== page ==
In a 5-3 ruling in American Express Co. v. Italian Colors Restaurant (“Amex”), 570 U.S. ___ (2013), the Supreme Court reversed the Second Circuit and held that an arbitration provision that barred class actions was enforceable. Our summary of the February 27, 2013 Supreme Court oral argument for this case is available here.
After originally ruling that the arbitration provision was unenforceable, the Second Circuit twice reconsidered its decision in response to intervening Supreme Court cases that evidenced a strong federal policy favoring the enforcement of arbitration provisions. But on both occasions, the Second Circuit reaffirmed that the provision was unenforceable because the only economically feasible way for plaintiffs to bring their antitrust claim against American Express was to do so as a class. Reversing the Second Circuit, the Supreme Court held that “antitrust laws do not guarantee an affordable procedural path to the vindication of every claim.” (slip. op., at 4). And extending its decision beyond antitrust claims, the Court declared that “the fact that it is not worth the expense involved in proving a statutory remedy does not constitute the elimination of the right to pursue that remedy.” (slip op., at 7) (emphasis in original). Thus, the Court found that the class action waiver “no more eliminates those parties’ rights to pursue their statutory remedy than did federal law before its adoption of class action legal relief in 1938.” Id.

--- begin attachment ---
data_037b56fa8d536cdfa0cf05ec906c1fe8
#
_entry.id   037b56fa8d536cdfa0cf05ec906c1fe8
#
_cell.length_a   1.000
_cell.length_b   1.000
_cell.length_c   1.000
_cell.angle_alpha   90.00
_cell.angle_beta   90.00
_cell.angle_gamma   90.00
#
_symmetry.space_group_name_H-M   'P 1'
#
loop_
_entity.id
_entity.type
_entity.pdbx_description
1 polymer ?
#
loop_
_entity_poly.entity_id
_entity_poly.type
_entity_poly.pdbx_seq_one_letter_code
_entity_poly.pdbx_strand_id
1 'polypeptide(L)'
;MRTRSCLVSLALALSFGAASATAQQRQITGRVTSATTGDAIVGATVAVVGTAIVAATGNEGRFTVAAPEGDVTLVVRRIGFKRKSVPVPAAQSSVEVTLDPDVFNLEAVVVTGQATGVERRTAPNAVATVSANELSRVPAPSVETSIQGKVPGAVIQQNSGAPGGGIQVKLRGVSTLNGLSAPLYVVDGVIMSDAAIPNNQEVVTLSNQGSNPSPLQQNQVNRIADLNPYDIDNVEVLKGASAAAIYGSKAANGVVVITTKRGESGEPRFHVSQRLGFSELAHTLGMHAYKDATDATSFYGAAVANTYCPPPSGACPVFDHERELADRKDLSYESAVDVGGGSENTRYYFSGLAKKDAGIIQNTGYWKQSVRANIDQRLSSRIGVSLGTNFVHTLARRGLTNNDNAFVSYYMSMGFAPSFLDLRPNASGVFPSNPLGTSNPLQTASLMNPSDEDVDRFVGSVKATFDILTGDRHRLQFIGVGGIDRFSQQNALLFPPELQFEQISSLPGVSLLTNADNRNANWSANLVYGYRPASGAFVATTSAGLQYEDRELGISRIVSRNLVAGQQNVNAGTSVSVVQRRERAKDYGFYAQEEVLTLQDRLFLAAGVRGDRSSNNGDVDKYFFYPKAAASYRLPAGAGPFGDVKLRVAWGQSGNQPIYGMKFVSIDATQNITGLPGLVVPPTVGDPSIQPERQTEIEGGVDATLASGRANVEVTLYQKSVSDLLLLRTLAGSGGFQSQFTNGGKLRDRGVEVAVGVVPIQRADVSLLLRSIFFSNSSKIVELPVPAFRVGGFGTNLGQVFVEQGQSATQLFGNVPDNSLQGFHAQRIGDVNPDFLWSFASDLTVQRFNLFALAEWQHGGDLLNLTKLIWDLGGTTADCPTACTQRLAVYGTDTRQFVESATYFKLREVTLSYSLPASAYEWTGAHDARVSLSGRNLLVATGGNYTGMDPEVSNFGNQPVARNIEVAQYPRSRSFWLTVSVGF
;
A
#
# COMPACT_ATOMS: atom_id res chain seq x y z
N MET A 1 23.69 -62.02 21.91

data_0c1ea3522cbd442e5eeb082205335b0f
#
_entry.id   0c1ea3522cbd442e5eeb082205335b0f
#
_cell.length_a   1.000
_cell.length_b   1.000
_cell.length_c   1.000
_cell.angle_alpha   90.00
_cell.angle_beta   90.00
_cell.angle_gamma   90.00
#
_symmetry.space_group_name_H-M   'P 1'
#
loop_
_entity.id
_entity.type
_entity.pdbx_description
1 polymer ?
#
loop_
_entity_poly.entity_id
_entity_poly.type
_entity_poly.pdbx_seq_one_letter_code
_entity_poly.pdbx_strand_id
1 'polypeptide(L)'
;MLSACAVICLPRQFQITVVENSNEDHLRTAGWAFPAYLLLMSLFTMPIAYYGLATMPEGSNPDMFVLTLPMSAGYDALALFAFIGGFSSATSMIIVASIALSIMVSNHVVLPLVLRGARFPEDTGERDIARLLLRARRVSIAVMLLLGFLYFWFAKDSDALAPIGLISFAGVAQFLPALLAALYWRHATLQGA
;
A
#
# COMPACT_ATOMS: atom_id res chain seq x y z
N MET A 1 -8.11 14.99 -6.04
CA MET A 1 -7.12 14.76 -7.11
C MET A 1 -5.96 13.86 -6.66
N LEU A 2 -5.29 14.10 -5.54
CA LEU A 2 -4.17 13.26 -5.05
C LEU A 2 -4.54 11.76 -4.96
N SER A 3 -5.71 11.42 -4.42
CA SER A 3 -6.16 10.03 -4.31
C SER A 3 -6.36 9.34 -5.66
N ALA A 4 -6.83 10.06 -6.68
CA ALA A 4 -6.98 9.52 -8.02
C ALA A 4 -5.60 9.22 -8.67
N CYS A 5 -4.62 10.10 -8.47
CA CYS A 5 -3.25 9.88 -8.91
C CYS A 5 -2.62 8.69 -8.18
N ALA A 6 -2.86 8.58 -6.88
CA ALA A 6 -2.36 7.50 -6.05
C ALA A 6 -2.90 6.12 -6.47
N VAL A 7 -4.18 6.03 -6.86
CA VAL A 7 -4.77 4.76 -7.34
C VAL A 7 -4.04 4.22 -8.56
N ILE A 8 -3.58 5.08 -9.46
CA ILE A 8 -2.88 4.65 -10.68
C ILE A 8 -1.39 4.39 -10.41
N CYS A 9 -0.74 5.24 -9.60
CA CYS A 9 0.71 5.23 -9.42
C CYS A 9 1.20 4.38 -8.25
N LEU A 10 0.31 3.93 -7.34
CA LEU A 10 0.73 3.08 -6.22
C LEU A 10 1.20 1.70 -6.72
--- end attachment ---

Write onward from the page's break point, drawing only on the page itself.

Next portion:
The dissent argued that this case was not about the enforceability of a class action waiver; instead, it concerned an arbitration provision that “cuts off not just class arbitration, but any avenues for sharing, shifting, or shrinking necessary costs” of litigating claims against American Express. (slip op., at 8) (Kagan, J. dissenting) (emphasis added). The dissent concluded that the provision should be unenforceable because it made it prohibitively expensive for plaintiffs to arbitrate their claims against American Express. The decision is available in its entirety here.
The Amex decision is good news for employers that wish to enforce class action waivers in employment agreements. In particular, with respect to FLSA claims, courts applying Amex are likely to enforce arbitration provisions that bar collective action even when plaintiffs argue that it is economically infeasible to bring such claims individually.